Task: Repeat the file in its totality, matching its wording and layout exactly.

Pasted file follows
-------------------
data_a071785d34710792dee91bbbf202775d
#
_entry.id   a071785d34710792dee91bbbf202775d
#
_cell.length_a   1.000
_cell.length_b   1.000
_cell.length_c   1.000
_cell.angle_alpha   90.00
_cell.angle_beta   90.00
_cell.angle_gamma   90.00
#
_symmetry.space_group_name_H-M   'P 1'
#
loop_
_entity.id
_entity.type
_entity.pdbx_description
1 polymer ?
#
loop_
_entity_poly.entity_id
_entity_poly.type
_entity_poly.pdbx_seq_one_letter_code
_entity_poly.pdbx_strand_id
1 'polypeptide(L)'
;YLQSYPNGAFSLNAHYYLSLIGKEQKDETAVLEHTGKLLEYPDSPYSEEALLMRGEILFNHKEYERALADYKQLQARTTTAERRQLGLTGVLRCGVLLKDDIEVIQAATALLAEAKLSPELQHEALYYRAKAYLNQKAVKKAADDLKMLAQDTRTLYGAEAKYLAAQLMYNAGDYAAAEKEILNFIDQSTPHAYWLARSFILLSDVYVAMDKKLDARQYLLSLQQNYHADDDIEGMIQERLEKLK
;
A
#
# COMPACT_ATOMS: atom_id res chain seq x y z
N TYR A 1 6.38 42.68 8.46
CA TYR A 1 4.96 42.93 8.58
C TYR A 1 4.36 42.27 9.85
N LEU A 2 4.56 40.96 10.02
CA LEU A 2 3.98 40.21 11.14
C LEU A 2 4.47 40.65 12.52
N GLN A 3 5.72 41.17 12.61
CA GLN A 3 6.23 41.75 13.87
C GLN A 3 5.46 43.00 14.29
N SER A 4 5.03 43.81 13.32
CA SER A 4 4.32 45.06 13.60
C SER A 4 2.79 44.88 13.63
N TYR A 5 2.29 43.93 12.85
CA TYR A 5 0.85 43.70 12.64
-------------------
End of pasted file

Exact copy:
data_a071785d34710792dee91bbbf202775d
#
_entry.id   a071785d34710792dee91bbbf202775d
#
_cell.length_a   1.000
_cell.length_b   1.000
_cell.length_c   1.000
_cell.angle_alpha   90.00
_cell.angle_beta   90.00
_cell.angle_gamma   90.00
#
_symmetry.space_group_name_H-M   'P 1'
#
loop_
_entity.id
_entity.type
_entity.pdbx_description
1 polymer ?
#
loop_
_entity_poly.entity_id
_entity_poly.type
_entity_poly.pdbx_seq_one_letter_code
_entity_poly.pdbx_strand_id
1 'polypeptide(L)'
;YLQSYPNGAFSLNAHYYLSLIGKEQKDETAVLEHTGKLLEYPDSPYSEEALLMRGEILFNHKEYERALADYKQLQARTTTAERRQLGLTGVLRCGVLLKDDIEVIQAATALLAEAKLSPELQHEALYYRAKAYLNQKAVKKAADDLKMLAQDTRTLYGAEAKYLAAQLMYNAGDYAAAEKEILNFIDQSTPHAYWLARSFILLSDVYVAMDKKLDARQYLLSLQQNYHADDDIEGMIQERLEKLK
;
A
#
# COMPACT_ATOMS: atom_id res chain seq x y z
N TYR A 1 6.38 42.68 8.46
CA TYR A 1 4.96 42.93 8.58
C TYR A 1 4.36 42.27 9.85
N LEU A 2 4.56 40.96 10.02
CA LEU A 2 3.98 40.21 11.14
C LEU A 2 4.47 40.65 12.52
N GLN A 3 5.72 41.17 12.61
CA GLN A 3 6.23 41.75 13.87
C GLN A 3 5.46 43.00 14.29
N SER A 4 5.03 43.81 13.32
CA SER A 4 4.32 45.06 13.60
C SER A 4 2.79 44.88 13.63
N TYR A 5 2.29 43.93 12.85
CA TYR A 5 0.85 43.70 12.64